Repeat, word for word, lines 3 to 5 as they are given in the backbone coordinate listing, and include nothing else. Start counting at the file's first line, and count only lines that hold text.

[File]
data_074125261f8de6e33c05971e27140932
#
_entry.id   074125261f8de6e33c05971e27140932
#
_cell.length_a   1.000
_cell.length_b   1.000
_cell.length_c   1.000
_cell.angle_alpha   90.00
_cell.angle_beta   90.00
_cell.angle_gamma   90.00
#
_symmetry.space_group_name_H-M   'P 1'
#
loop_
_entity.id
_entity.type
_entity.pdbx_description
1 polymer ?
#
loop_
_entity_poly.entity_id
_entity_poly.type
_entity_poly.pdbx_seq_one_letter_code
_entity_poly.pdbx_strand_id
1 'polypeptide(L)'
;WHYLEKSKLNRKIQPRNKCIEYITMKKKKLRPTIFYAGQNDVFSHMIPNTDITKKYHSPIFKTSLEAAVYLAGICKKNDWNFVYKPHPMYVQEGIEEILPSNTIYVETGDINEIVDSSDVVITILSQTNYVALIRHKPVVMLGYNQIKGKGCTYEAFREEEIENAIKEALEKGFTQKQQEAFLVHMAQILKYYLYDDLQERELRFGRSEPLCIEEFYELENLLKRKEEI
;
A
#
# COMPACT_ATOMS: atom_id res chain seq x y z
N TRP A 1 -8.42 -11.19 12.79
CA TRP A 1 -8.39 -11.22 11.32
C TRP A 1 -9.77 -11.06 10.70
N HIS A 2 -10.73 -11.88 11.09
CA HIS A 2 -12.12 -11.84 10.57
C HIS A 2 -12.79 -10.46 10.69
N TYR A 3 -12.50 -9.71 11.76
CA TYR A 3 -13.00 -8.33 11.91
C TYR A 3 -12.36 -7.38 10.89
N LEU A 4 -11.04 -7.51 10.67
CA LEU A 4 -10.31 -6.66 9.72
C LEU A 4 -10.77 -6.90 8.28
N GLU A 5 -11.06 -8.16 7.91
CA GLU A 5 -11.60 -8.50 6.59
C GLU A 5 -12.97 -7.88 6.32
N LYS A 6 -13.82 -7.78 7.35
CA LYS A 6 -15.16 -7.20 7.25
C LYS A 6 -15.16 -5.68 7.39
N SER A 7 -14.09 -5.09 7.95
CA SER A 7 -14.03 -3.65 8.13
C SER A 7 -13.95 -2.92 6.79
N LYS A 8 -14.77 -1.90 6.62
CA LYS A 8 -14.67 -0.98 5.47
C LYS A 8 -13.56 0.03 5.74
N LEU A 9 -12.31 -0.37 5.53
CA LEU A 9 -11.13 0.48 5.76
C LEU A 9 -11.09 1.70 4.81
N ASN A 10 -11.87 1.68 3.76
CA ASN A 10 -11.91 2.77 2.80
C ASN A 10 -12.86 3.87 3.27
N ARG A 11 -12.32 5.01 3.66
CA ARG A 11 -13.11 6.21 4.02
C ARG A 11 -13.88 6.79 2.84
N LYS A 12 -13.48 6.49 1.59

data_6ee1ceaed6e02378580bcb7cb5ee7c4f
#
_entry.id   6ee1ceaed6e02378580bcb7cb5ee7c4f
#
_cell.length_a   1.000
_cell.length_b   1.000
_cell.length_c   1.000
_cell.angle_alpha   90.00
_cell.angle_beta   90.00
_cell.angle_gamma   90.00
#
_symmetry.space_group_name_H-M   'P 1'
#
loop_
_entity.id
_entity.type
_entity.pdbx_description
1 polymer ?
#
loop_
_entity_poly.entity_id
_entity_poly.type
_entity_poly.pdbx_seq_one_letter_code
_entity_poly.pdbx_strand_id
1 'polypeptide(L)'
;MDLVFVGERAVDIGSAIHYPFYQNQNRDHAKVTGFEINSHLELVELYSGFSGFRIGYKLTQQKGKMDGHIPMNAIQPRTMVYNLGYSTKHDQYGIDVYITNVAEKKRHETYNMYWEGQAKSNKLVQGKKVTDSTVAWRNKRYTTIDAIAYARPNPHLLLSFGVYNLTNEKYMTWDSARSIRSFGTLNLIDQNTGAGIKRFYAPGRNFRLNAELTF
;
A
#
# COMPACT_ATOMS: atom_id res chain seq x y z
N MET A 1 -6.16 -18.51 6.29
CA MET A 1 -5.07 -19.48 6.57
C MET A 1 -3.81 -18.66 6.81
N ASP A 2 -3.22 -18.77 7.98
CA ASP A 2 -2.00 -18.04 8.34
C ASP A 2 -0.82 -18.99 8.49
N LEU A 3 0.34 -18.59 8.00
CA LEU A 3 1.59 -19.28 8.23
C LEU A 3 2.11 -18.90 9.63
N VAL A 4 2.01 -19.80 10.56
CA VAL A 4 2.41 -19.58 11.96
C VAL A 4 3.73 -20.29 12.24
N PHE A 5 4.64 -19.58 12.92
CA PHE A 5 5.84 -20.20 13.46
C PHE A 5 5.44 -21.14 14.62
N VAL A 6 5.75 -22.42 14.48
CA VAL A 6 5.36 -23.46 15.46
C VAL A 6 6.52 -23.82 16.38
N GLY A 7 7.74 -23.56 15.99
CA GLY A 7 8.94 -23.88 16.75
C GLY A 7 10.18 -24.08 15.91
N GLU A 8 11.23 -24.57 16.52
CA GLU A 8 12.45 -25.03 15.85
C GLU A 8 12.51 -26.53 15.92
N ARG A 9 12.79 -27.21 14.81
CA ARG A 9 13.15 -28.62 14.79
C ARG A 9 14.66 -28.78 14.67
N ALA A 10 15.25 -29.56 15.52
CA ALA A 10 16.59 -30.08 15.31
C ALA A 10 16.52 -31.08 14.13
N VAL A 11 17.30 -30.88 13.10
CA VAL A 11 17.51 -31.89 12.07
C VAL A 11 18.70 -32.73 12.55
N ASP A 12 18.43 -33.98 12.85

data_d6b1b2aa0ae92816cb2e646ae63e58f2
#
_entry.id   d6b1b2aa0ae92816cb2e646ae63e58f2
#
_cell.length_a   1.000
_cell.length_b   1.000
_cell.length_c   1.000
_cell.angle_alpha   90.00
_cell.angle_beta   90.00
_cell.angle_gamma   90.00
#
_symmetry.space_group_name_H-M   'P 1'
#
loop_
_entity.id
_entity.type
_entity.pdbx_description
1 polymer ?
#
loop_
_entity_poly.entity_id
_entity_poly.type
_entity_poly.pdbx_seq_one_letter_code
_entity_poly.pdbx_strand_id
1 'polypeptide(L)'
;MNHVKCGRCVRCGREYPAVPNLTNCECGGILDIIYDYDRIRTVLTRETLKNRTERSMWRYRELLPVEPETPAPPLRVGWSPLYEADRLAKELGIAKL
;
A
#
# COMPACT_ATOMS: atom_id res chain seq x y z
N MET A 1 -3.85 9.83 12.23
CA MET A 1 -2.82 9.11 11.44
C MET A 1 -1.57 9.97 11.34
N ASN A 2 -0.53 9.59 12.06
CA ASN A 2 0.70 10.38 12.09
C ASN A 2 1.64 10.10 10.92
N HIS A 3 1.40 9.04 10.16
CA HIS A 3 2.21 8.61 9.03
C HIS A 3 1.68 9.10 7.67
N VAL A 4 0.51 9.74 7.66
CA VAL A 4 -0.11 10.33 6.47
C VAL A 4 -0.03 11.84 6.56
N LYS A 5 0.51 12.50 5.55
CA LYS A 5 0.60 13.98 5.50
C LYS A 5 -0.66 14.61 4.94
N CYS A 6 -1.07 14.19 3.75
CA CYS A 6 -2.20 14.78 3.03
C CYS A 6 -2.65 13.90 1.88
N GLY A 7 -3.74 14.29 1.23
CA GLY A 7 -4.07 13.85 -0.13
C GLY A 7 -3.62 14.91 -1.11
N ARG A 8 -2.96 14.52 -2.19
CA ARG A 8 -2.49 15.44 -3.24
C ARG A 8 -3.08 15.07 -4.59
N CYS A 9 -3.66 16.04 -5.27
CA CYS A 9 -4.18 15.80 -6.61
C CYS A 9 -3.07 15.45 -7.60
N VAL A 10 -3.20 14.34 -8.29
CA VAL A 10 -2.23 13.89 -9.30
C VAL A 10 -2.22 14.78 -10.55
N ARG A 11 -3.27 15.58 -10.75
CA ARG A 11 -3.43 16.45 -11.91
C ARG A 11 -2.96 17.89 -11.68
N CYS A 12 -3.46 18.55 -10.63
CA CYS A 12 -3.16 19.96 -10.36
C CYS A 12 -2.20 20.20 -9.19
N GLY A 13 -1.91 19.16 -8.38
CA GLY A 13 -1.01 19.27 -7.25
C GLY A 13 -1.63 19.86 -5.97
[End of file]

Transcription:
_entry.id   074125261f8de6e33c05971e27140932
#
_cell.length_a   1.000